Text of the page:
The Algona Republican from Algona, Iowa on November 13, 1895 · Page 7
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The Algona Republican from Algona, Iowa · Page 7

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Algona, Iowa
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Wednesday, November 13, 1895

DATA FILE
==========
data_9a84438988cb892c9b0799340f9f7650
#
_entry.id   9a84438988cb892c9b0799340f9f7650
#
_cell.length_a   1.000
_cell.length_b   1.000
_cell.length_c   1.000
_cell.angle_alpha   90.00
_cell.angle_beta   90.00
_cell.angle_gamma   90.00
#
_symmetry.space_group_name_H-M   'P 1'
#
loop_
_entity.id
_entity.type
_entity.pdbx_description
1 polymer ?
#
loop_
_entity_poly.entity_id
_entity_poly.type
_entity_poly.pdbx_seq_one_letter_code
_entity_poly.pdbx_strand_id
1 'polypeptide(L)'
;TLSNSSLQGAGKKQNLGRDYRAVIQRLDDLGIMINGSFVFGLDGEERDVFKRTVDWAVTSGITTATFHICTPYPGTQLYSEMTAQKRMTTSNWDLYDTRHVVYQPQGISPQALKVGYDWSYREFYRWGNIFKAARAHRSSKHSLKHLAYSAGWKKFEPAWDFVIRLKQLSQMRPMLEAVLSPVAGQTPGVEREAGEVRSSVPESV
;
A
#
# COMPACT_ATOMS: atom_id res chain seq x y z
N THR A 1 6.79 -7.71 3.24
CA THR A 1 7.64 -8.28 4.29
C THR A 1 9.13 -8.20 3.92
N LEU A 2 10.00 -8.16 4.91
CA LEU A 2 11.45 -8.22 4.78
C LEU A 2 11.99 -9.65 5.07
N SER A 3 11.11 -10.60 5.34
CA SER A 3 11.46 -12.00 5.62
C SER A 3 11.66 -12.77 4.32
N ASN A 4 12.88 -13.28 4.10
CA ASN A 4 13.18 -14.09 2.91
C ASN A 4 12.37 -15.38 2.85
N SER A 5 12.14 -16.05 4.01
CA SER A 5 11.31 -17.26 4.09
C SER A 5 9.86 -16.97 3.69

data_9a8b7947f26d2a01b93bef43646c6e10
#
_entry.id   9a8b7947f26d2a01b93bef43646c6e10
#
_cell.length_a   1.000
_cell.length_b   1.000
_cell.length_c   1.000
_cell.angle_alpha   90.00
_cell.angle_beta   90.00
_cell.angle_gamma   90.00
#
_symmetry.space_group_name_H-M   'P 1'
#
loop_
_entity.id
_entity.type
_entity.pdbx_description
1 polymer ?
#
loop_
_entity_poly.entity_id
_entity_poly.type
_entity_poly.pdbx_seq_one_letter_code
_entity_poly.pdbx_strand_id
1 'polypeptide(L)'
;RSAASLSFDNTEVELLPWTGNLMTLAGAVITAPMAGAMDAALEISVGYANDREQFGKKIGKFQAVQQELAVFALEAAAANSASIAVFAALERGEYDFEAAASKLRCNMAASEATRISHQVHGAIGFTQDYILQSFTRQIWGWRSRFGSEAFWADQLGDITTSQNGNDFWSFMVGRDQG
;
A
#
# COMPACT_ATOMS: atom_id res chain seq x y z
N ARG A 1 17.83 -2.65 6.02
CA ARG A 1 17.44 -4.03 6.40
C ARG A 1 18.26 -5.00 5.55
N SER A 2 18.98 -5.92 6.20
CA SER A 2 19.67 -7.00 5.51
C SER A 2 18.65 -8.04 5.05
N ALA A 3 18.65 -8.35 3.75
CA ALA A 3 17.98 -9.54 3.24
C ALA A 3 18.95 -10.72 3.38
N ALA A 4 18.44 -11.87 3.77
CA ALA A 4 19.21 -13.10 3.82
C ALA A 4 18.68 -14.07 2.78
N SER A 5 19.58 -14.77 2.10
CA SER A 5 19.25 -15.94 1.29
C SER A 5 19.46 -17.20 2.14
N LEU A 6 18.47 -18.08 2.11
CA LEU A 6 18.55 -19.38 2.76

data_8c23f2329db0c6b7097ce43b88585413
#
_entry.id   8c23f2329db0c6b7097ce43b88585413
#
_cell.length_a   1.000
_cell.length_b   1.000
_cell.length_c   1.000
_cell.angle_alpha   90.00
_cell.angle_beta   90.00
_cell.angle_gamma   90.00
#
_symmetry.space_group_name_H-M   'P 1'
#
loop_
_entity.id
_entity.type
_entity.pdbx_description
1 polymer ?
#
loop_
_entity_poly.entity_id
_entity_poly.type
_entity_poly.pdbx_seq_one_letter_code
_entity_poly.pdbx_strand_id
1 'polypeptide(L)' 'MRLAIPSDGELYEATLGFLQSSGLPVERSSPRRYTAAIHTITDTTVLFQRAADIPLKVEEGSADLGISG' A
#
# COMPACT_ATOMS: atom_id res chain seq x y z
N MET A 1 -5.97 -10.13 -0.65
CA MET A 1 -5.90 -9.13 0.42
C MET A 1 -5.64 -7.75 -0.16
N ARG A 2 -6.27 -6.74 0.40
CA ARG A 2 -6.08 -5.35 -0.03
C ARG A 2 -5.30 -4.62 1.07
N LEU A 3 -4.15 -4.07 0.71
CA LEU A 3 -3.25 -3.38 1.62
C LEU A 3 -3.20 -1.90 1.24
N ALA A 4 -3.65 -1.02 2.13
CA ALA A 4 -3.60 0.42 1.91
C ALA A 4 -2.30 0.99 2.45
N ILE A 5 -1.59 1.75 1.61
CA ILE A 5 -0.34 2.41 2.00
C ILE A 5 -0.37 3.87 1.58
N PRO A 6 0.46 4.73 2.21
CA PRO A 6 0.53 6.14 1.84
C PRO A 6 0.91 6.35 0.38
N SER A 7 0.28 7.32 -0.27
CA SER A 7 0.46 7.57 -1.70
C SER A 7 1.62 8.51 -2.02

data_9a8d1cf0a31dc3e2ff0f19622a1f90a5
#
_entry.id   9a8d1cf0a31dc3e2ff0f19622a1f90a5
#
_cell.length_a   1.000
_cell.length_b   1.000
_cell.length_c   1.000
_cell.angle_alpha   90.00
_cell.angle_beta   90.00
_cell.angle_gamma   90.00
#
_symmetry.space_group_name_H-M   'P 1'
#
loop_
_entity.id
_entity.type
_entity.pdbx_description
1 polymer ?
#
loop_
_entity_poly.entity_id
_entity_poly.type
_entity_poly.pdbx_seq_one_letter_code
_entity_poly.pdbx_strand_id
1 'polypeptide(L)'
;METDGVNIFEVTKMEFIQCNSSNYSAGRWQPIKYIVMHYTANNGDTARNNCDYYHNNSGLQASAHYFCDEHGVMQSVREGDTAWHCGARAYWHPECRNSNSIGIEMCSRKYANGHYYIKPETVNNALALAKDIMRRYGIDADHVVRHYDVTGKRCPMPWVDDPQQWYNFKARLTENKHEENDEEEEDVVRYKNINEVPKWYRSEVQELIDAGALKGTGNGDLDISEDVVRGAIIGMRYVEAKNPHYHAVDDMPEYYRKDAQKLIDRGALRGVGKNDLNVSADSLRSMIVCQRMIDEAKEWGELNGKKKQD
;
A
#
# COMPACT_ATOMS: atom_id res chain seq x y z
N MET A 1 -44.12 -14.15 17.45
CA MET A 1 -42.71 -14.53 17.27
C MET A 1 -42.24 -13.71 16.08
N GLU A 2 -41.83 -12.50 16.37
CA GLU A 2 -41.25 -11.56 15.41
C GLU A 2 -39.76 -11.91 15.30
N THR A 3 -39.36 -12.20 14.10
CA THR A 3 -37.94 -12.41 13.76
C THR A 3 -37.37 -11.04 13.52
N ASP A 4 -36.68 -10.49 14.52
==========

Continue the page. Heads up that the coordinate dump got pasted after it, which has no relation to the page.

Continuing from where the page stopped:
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• " 1 -- '•'* ; ' "* f Mfc ALGOftA IOWA, WEDNESDAY* NOVEMBER 13, 189S. Edkhafdt and Alf The If Views, 8f>eaks & Word tot Himself— Griat fiftttlS Of October 31 id 86 Shott, Bharfl And tWWten lot This Pftper.i • HERE is herewith presented a fistic bouquet, a composite letter by one of the best known referees in the CAUntrv and some recognized pugilistic cham- piotos in their respective classes Upon the merits of Corbett and Fitzsimmons a s gladiators and the probable outcome of their great contest slated for October 31, Bob Fitzsimmons himself furnishes aft interesting contribution. Whether 1 the fight shall be pulled off at Hot Springs, Ark., or any other place, or whether itoshall not be permitted to occur at all, the symposium is nevertheless of general interest. ty-« f Referee Eckhardt's Views. The battle, in my opinion, will be one pi the fiercest, speediest and most scientific ever fought in any country. Strange as it may appear to the average reader, neither principal will attempt to make a protracted contest. They will go at each other viciously from the start, This indeed will seem odd to those .who remember how the shifty New Zealancler kept Peter Maher at arm's length until he -had the Irishman-almost out and then only Went at him for fair. Equally astonishing will it be to those who witnessed the agile Californian's elusive tactics when he battled with the renowned John L. Sullivan for the world's championship three years ago. Like the antippdian, the Californian kept away from Sullivan's fierce rushes until he had the great Bostonian pretty nearly "punched out. In this contest both men will pursue a totally different line of EOKHABDT. policy. Mutual hatred, mutual confl- '„ dence of ultimate victory, and other '-causes which I am not at liberty to tell just now, will impel each to polish off the other as speedily as possible. I _have frequently spoken to both Jim " and Bob about their plan of battle, and I know how each feels, Fitz makes no concealment of the fact thab he will go /at Jim at the very outset, and the champion says that he will suit him to a T. He will cheerfully meet Bob at his own game. Each thinks he can .quickly subdue the other. Jim be• lieves he can do the trick nicely in about eight rounds, and Bob has the temerity to think he can give the Californian a soporific in half that length of time, Corbctt, by reason of his superior weight, height and the four years of • vantage he has in the way of youth, 'should win; but Fitzsimmons has a mighty good chance. Whichever way ' -the tide of victory turns those fortu- ,nate" enough to witness the contest ' will see one of the grandest exhibitions of-cleverness, both in attack and defense, of shiftiness, speed and game: ness 'ever recorded in the history of fistiana. Both men have-too much at /stake to ever dream of yielding while the heart beats and the brain thinks. • ,,- ' JOHN P, ECRHABDT. • " Fitv States His Case, By the time this appears I expect to be at ,my training quarters, where I shall P u t 9» the finishing tpuches for battle with Corbett for the world's _npionship. Regarding that eon, -.test I wish to say only a few wprds, I '^have/^een misrepresented -by some •pepple and wish to, set myself straight, .7,1 right here, " I have been represented as * ' • positively that I would not, 'unless I received twenty thpu. ' dpllarg from' the eidoloscppe peo- whp propose-to reproduce', ths and present it all over the'QQBn.- What J did say, was that this pom" &(rww) in-which Qprhett, Brady' $ Co, fflrj interested,, as w^li as fe the Fiprida i;AthjetiP club, txra]d w* pfcotpjr raph me **?3*x,_- p j n g ftn 4 pake'we asppkeiR fighting, at least where _ I am concerned. This point settled, let me assure my friends—and I am proud to know 1 have more than Corbett—that there will be a battle. At least there will be no flunking on my part. 1 will do my best to win, and I am confident that I ll win. I am in the best possible fettle, and have worked assiduously in my training to reach that condition. Ib addition to my regular field and gymnasium work, I have taken a course of electric treatment under the supervision of Dr. John Wilson Oibbs, of New iTork, which seems to have imparted new Vitality and strength to my frame. If I lose 1 shall have no excuses to of- fef on the score of condition. I never felt better in my life. If I Win, as I have every confidence of doing, I will strive to keep the championship in happy, free America. ft. FITZSIMMONS. Champion Jack McAulIfto'S Tip. Like all good Americans I want to see my countryman win every time. I don't think in the present championship contest, ho\vever, that Champion Corbett has the "good thing" that many of the best pugilistic critics seem to think he has by any means. Fitz is the most dangerous man Corbett has gone Up against by long odds. He is exceptionally strong for a man of his weight, cunning, shifty, speedy, clever and one of the stiffest punchers that ever stepped into a ring. Corbett'a superior height will avail him but little, as Fitz has the longer reach. Fitz, too, although he will be from fifteen to eighteen pounds lighter than Corbett when they enter the ring, is big enough and heavy enoxigh for any man living. He has got his strength and size just where he wants both gifts, across the shoulders, chest and back. His back muscles are abnormally developed, and from these he derives his great hitting power. He is not as prettily constructed as Corbett, but nature has made him a perfect fighting machine. I look for a sharp, scientific, interesting struggle, with Fitz the aggressor. He .will be a dangerous aggressor, too, as he can get around the ring speedily; and it will take all of Corbett's shiftiness to evade him. If driven to close quarters, I expect to see Corbett bring into requisition the wrestling tactics for which he is so famed to save himself from punishment. Corbett may jab Fitz out, as the man who leads leaves all the openings, of course. Fitz ^may land a knockout at any time, as he did with Hall and Choynski, and he will be dangerous at all stages of the game. As I have implied, I expect to see Corbett employ elusive tactics until he thinks he has his opponent' pretty well done. If, however, he attempts to "mix it up" with Fitz, as I have just heard he - intended doing, I think his defeat assured. He can't afford to "mix" with Fitz and take blow for blow. 'Fitz hits almost twice as hard, and any student of arithmetic can figure out the.result.* Concisely stated, 'the situation is this:;-Corbett may jab Fitz out at long range; if 'he '"mixes it up" the New Zealander will win. ' ' In conclusion let me state that I have challenged the world for a battle for ten thousand dollars a side, and hope that "Kid" Lavigne, "Young Griffo" or aonae other ambitious aspirant for fistic fame may answer it. JACK LtON MAKES A Ssoapea from Jtis Cage in Lincoln t>afk, Ohioago. "tho savagrfe tteant Causes tots of ment—His Ignominious Return to Cftptlvitfr-L»cftf Man fta9 A Close Call. There was an exciting time in Lincoln park, Chicago, the other afternoon. In one of the cages is a husky lion cub which has attained the respectable length of six feet and jaw power which enables him to crack the shank bones of a deceased steer as neatly as a boy can snap off a sectibn of molasses taffy from its parent hunk. Just as one of the park employes entered the cage of this tawny cub to scrub the interior woodwork several score of people who were returning homeward through the park stopped in front of the cage to watch the cleansing process. The attendant was either in a hurry or in a trance. At any fate he left the door of the cage open behind him, but this oversight was not noticed by the spectators at the time. The 'man with the scrub broom at once proceeded to give an exhibition of a park employe at work. The cub appeared to be as interested in the performance as were the other spectators. For a time ho crouched in the corner and faced his intruder with an expression of keen interest on his kingly countenance. But gradually he shifted his position to where he could watch operations from a rear view. In the twinkling of an eye the spectators scattered as if a Haymarket bomb had exploded in their midst. The cub had made his exit through .the open door was down on the sidewalk, ready for an open-air circus. The people who had been watching him did not even stop to scream. They simply scattered in every direction and sprinted as fast as their legs could carry them. But there was one man who did not run. He had been standing with his back to the cage, and when the young lion dashed down the walk it brushed the back of this calm individual's legs. The industrious scrubber chanced to look up from his work in time to catch VERY LIVELY CORPSE. Batch Was fat in a Coffin, Cat Didn't Stat There liong. Undertaker John Gschwind, of Union Hill, N. J., will hereafter make a thorough examination of all dead bodies that he has occasion to handle. The other day a supposed corpse that he was removing to his shop suddenly came to life. Louis Bauerj or "Old Butch," as he is called by every one throughout North Hudson, was one of the characters of that section. He was hostler for John Engelbrecht, the Secaucus roadhouse keeper, who was found murdered in his saloon June last. BaUer slept in the loft over the saloon, and was given a drink supposed to be drugged, by THl&TEEN COONS. "Kid" Eiavljjne. It was Pat Sheedy, the famous gambler, I believe, who said that "luck runs in fighting as well as in faro." In that case Fitz may whip Corbett in their contest on October 81, for he had the extraordinary luck to whip Peter Maher, Jim Hall and Joe Choynski, after they either nearly had him but,' or decidedly the best of the argument with Bob, Here are three aces, and he might run out on the fourth, to use a faro bank term. I don't think, however, he will be a four-time winner. I would be inclined to ''put a copper" on TUB NEW MBS, OOBBETT, this time. Cprbfctt's advantages in 'the' way of height and weight, tpgether '•with his marvelpus shiftiness, and skill) will, I think, prpve ..tAP much for. the Jfeiv 55ealande,'r. Fita is a fearful pujjn isher, but I don't think he will be able tPland many effective .bjpws, pn. Qp'r- who handled' Peter •» fought Gorbett in years, ago, says, that shifty o» liis 'feet theft Jut Ww enly o»§ thr0%kout t&at ' i'is a BY THE NECK AND TAIL. ' a fleeting view of the disappearing lion. He leaped from the cage, yelled to an approaching policeman, and the two broke away to the rescue. This act was witnessed byirhe undisturbed person,. As the lattei* looked about him he saw several people making rapid disappearances, but could see no cause for their haste. Finally he caught sight of a man who had paused behind a well- developed tree. Going to the latter he aske,d: "What is the cause of all this excitement, sir?" Then he betrayed the cause of his equanimity by holding his hand behind his ear. "Why," was the reply, "one of the lions — " The deaf man did not pause for more. He made a run over the hill which broke all records, His power of hearing seemed to have been suddenly and wonderfully increased, The man by the tree waited for developments. They came about ten minutes later in the form of the attendant staggering under the weight of a heavy burden. His left hand was gripped into the wrinkles of flesh on the back of the young lion's neck, and his right hand had a firm hold of the creature's tail, There was nothing graceful in the performance, but the man who had lingered by the tree was glad that he had not run away with the pther spectators. It helped to restore his self-respect. The next time he sees a young lion jump into a crowd he'll cover himself with glory by tak* ing the brute by the tail and the nape ipf the neck. He thinks that he knows just how to handle the king pf beasts. . between wQjnea was to be seen recently Jfl a locality n,ear the Central markets, Paris, 'Marguerite gpnnet- ae'cwsed kpuise- MPBgfapt pf having "attrAoted awav fypjn her a grower's. d.rayma»> kngwo fajnjjiarly as s( Bigr fcouis," pwing to. his herculean build, Th, 6 rivals, met in. a bar in a ealied tUe ftue d,e Ojwee, and, after baying '.ejsQhangefl a fteated 4ia» exhausted the Ypea.bma.ry of they went outside their- $e,ey§B, ojid^ p,e',ttic,pats, ' Sow They Invaded Farmer Anderson's Cider-Mill JHouse. for a Short \t r hllo They ilnd a Good Time. But After Getting: Urank They i?cll Asleep and Were Sent to a Toper's Grate. THE UNDERTAKER WAS TEBBIFIED. Frank Berger. who is now awaiting trial upon a charge of murdering Engelbrecht. The other day "Old Butch," who lived on the Secaucus road, was found "dead." or at least, everybody who viewed the body thought he was dead. Word was sent to Undertaker Gschwind, who, upon his arrival, placed the body of the supposed corpse in a box, loaded it in his wagon and started for Union Hill. The drive over the road that runs across the meadows is a long one, and the undertaker was nodding on his seat when he was almost paralyzed with fright by hearing a sudden noise from the box. He turned quickly to investigate, and his fright further increased as. he saw the lid of the box slowly rise and the head and shoulders of "Old Butch" appear. "What sort of a game is this?" inquired the "corpse." "Ain't yOu dead?" gasped Gschwind. "Do I look as if I was?" snapped "Old Butch," who then proceeded to climb put of the box and upon the wagon seat alongside the now reassured undertaker. Then the horse was turned around and the "corpse" and undertaker rode merrily back to the house they had so lately left. There a large crowd who had heard of 1'Old Butch's".'sudden resurrection gathered and stare'd'until "Old Butch" grew angry and ordered them from the house. "He was the deadest looking live man we ever saw, 1 ' was the general opinion expressed. Instead of going to Potter's field, "Old Butch," who is without friends, will be taken to the almshouse at Snake Hill. DENTIST HAS REVENGE. Grabs a Set of False Teeth from the Month of a Woman Who Owed Him. When Beardsley, the dentist, made Mrs. Jenkins, of Stratford, Conn., a set of false teeth she put them in, said she would wear them awhile and' if they needed no changes would pay for them. That was five years ago. Beardsley has sent her frequent bills, but nothing has ever come of it. The other day Beards- Thirteen new coon skins are hanging on the back of Hosea Anderson's barn at Copper Hill, N. J. They were taken from the bodies of thirteen coons whose fondness for cider resulted in death. In fact, says the New York Sun, they went to a drunkard's grave. Anderson owns a big farm and an extensive apple orchard. He is the largest manufacturer of cider and applejack in Hunterdon county. About two weeks ago he began making cider. The cider mill is tinder the corner of a large building situated a short distance from his dwelling. It is the custom to shut and lock the doors of the cider-mill house every night when work is finished, but they were left open by mis* take a few nights ago. Anderson had just got into bed and begun the first chapter of an all-night's sleep when he was aroused by Mrs. Anderson, who gave him a nervous shake and asked: "Hosea, what's that noise?" Anderson got his eyes and ears open after awhile, and heard a racket somewhere in the vicinity of the cider-mill house. After listening attentively a few minutes he jumped out of bed with his temper up to the expressive point, and, pulling on his trousers, said: "Confound that Jim Watson, he left the cider-mill door unlocked and the wind's blowin' it open. I'll hunt this county over to-morrow tor some man that I can depend on i,o look out for things when I'm busy." Bang went the door, and with a growl Anderson slapped his hat on and started for the cider-mill house. When he got about half way down to the building he heard a peculiar sound that came through the open door. It was a combination of sharp yelps and snarls. Something unusual was evidently up, and with a thought of cider thieves he hurried back to the house, and, getting a shotgun, sneaked back, in the fNBfAN'3 His Alcoholic Breath fcaftgfit frlf* Ho Was Barncd to Uoath. The manufacture of distilled locally known as hoochinoo, lias beeil carried on by the nntiv 63 of Alaska for* a long period, and at times during 1 the* early clays of the Gassier excitement it was freely purchased by the white 1 miners as tne only liquor obtainable, ' owing to the strict enforcement of thd prohibitory clause against the importa* tion of liquors into the territory, says the Alaska Mining Record. Hoochinoo is nothing more nor less than raw alcohol, being distilled mainly from brown sugar or molasses and corn meal. Undiluted the stuff has a double proof THE TEETH OVT, ley met Mrs, Jenkins face to face in the main Chopping street in Bridgeport, "Good morning/' said he. "When* aye you g piner to pay me for the teeth? I ,see ygu have them in, " "0)1,' very -goon," sai4 Mrs, Jenkins, witha& uneasy smile, "But J really pughtnp,t to pay you, they hurt m,e so," "What-is it?" asked Mr, Bear4sley with interest, cowing very wear AS it to lQok« ,J$ rg, J^nfeins smiled and slightly opened,, jjey i»Quth, The flootor- his fl^gfep into it a»& jerked the QUV 4'heft be,h§lfl thw up. and, people fa the street THESE COONS HAD 8TBUCK A PICNIO. shadow of the trees, toward the cider mill. Creeping up to a place, where there was a knot-hole in the side of the building, he examined the interior. The sight he saw quieted his fears. There were no burglars in sight. For the purpose of letting in sunlight and air, a portion of the roof of the cider mill had been removed, and through the opening the moonlight was streaming, making the interior of the building bright as day. The floor was partly covered with barrels ' filled with cider. Tha bungholes were open to give the cider a chance to work. Some of the cider was a week old and had what the farmers call a tang to it. That means a bite to it, and at that age cider is pleasant to take and it is very apt to put a twist into the drinker's walk if he swallows enough of it, Around and over these barrels were crawling and staggering a lot of coons, and some had their sharp noses thrust into the bungholes. Coons 'are very fond of sweet cider, and this party had struck a picnic. Anderson counted thirteen animals, and every one of them was pretty well jagged up. Some were on the floor, waddling round with an uncertain gait; others were striving to get to the top of the barrels once more, but were too weak and groggy to pull themselves up. A- couple, sat on their haunches facing each other, and as they swayed from side to side snarled like a pair of old women, Occasionally three or four got into a muss over the possession of a bunghole, and in the rough and tumble rolled off the barrels to the floor. Anderson slipped around to the other side of the building 1 and Ipoked the door. Then he went to the house and tuyned in for the night. The next morn' ing he went to the ci^er m\\ bright and early, Jje found the thirteen coons there. "With the exception of three) the/ were stretched out o» the sleeping off their debauch, Three them were wander ipg aimlessly the ropnj. QccRsipnally coming ajjd, figWiB like gat HE SUDDENLY LEAPED'TO HIS FEET. strength, makes "drunk come" freely and but a few swallows of it will set a man howling in demoniac glee and nothing but an Indian, with his copper- lined stomach, can stand a protracted spree on it. The Kako Indians probably lead all others in the manufacture of these spirits and as proof of their knowledge in the art of making a double proof article we give the particulars of the awful fate of an expert Kako distiller which happened recently on that island. It seems that this Indian, while engaged in the manipulation of his little coal oil can still, imbibed too freely of its tricklings and in a drunken stupor lay down by his fire of cedar logs andi fell asleep with his face uncomfortably, close to the fire and his breath fanning- the flames. Through some reason, know only to the medical fraternity gas. accumulated in the stomach and the- breath of the sleeper, reaching the- flames the alcohol gas ignited. The- sleeper suddenly leaped to his feet with a terrifying scream and fell back, again, writhing in agony. The man was burning internally. Smoke and evenflameSj. were issuing from his mouth and his- agony was something awful. His loud screeches brought the members of ' the camp about him, w,ho looked on % in. 3< &$ "« S ^ • '4 ' - f * ' >\ • v, ?% i?* •<i tion continued until the ' Indian 1 literally consumed inside and for some time after the spirit of life had fled. NIGGER AND HIS JAG. St. Louis Baboon Gets Drank and Bombards a Mirror. There was a regular monkey and. parrot time at the exposition in St.. Louis, the other day, with the parrot,eliminated and the baboon Nigger in.' the star role. Nigger escaped from his cage and! made a flying leap for the bar, where he drained a beer glass of its contents. Then he took a walk among the high- wines in the basement,where he found a case of -bottled beer. The bottles were nuts for him and he cracked them. On his,next appearance above t,lairs he had a- highly developed and picturesque jag aboard. He could stand, however (on 'f.ony feet), and to make a parrot pf the threw biscuits, right and left i and/"" he visited' J the' of egg> ™ ere is nQ,1$UJng^ done with theni; " §hftl?f « e,vepy gn,e Qt them i»to, eternity IM^a,{aWb|RraVJ